Claire is currently carrying out the work necessary to take the case to trial later this year, if earlier settlement cannot be achieved between the parties involved, for an assessment by the court of the compensation required to meet the child's needs for the rest of their life.
The Claimant's mother and father had been delighted to find out that after six years on a waiting list for IVF they managed to conceive on the first round. The pregnancy continued as normal, until the Claimant's mother developed gestational diabetes. She was prescribed metformin and as a result of this was subject to increased monitoring through repeat ultrasound scans. Towards the end of the pregnancy, doctors felt the diabetes were beginning to have an effect on the baby which was not growing sufficiently. As a result, the mother was advised that she should undergo an induction of labour at 38 weeks.
On arrival for the induction, the mother was given a scan and reassured that the baby was in a good position. She was monitored for a short period of time before being moved to the ward to wait until labour was established. She was told she would be moved back to the delivery unit once labour had begun.
Once on the ward, the Claimants mother went for a walk as recommended by her midwife. On her return, she began to experience some pain and raised this with a midwife present on the ward. The midwife did not perform an examination but said that the pains were just some tightening and that she would get her some paracetamol.
An hour later, the Claimant's mother still had not received any pain relief and so pressed the call button to chase up the paracetamol, which was later given to her by a healthcare assistant. She was left on her own. The pains became worse but as no one had come to check on her, she pressed the call button to request an examination and more pain relief. A healthcare assistant provided some codeine and told the Claimant's mother that she would inform the midwife of her pain. From that point on, the pains gradually became more severe. She experienced extreme discomfort, but believed this to just be contractions and that the midwives would be along to check her at the right point. Nearly five hours after first reporting pain, the claimant's mother was finally seen by a midwife.
Straight away, the midwife noticed that there was a problem. She told the mother's sister who was present at the time, to push the emergency buzzer. Within minutes, a number of medical staff arrived into the ward and cord prolapse was noted. The Claimant's mother had to be transferred for urgent delivery by forceps. During the transfer, insufficient care was taken to prevent the baby's head from pressing down on the prolapsed cord and this prevented the baby from receiving oxygen from the placenta.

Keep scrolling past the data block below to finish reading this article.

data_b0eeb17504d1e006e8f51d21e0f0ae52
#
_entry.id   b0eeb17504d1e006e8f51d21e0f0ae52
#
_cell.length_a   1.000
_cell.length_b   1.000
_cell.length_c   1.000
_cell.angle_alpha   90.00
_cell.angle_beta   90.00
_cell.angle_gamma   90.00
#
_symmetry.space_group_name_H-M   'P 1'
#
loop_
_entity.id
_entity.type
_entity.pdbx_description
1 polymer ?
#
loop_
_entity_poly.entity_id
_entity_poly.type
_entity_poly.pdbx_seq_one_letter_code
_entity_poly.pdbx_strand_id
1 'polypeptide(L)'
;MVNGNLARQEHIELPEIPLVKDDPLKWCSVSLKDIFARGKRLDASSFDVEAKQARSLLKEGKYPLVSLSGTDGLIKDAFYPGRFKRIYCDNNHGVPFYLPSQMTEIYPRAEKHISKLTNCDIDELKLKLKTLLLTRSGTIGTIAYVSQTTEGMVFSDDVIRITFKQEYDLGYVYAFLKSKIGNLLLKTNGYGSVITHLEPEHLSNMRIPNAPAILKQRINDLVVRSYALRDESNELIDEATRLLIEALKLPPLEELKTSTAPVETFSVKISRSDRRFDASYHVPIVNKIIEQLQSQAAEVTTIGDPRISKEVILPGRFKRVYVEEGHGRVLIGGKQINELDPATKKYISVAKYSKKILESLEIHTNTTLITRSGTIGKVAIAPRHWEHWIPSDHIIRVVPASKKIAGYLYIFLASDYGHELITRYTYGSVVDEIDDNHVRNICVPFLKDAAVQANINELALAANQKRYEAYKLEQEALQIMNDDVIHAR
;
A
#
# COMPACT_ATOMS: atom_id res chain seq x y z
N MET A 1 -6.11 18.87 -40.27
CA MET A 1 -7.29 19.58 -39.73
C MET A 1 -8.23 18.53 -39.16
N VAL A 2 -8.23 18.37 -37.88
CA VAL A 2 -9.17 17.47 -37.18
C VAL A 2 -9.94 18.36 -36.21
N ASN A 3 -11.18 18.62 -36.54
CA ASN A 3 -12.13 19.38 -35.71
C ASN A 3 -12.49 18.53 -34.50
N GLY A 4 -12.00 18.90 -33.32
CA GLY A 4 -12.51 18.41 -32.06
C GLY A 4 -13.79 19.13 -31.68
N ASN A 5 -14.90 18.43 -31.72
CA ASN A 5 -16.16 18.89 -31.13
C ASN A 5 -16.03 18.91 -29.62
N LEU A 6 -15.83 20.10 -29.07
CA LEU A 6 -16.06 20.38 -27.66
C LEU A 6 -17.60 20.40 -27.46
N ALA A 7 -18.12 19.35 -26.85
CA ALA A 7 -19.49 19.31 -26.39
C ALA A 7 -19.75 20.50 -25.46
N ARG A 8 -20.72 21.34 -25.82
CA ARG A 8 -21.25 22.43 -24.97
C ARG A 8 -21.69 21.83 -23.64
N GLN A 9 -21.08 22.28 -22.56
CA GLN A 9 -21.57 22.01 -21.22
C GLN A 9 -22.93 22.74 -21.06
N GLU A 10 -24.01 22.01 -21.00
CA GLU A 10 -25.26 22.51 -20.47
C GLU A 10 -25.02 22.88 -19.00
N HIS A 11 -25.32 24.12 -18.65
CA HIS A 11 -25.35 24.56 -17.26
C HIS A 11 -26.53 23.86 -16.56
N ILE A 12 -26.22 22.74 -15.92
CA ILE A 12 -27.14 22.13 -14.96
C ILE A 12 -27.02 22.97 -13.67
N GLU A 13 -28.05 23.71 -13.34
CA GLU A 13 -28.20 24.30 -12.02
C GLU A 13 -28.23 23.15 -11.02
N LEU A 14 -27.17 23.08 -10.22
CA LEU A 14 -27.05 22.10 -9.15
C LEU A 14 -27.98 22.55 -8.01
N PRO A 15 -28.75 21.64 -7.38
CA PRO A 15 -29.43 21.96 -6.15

The baby was born in very poor condition, required resuscitation. and was transferred to the neonatal unit. The mother taken to a side room and was unable to see her baby. A doctor later came in to inform the Claimant's mother that the baby was not breathing when born and had been without oxygen for what they believe was 20 minutes before being delivered. The baby was put on a ventilator, and the family were informed not to expect the baby to live very long.
They were encouraged to take the baby home to spend time together. The family didn’t want to do this, but wanted the baby to be treated in hospital and to be given every chance of survival. An MRI a few days after their birth showed that, the baby was severely brain damaged. The doctors made a decision to gradually withdraw ventilation and said that they would not re-ventilate the baby if they couldn’t breathe on their own. Eight days after the baby was born, the ventilator was withdrawn, but the baby was able to breath independently, with only support required for apnoea which required monitoring.
The baby was moved to a low dependency ward at about one month. The family were shown how to use different pieces of equipment such as suctioning, and were left to get on with things for most of the time on their own. It was still thought not likely that the baby would survive and the family were therefore constantly encouraged to go home with the baby. They felt that they were put under a lot of pressure to do this despite voicing the fact they wanted their baby to be given all care possible.
Eventually the baby's condition stabilised and the family agreed they should take him home, although they continued to struggle without much support. They were informed that some referrals may not happen as the baby was on a palliative care pathway. The family recognised the prognosis was poor, but they wanted to give their baby the best help they could. These concerns were raised with a doctor, who agreed that the baby should be electively admitted back to hospital after a few more months of care at home.
Once readmitted to hospital in the paediatric intensive care unit, surgical treatment to assist with breathing and feeding was carried out and the family feel that the baby's condition was then far better managed, and that they then received good support.
As a result of the negligence the child suffers from a number of lifelong disabilities, including significant developmental delay, cortical visual impairment, difficulty in swallowing and reflux, a dislocated hip, and hearing impairments. The child has been diagnosed cerebral palsy with significant motor and communication difficulties, and cannot walk or talk. Due to these injuries, the child is entirely dependent on others and will never be able to live independently.
Valuation of the claim will include making sure that all necessary accommodation, care, therapy and equipment needs will be met throughout the child's life into adulthood.
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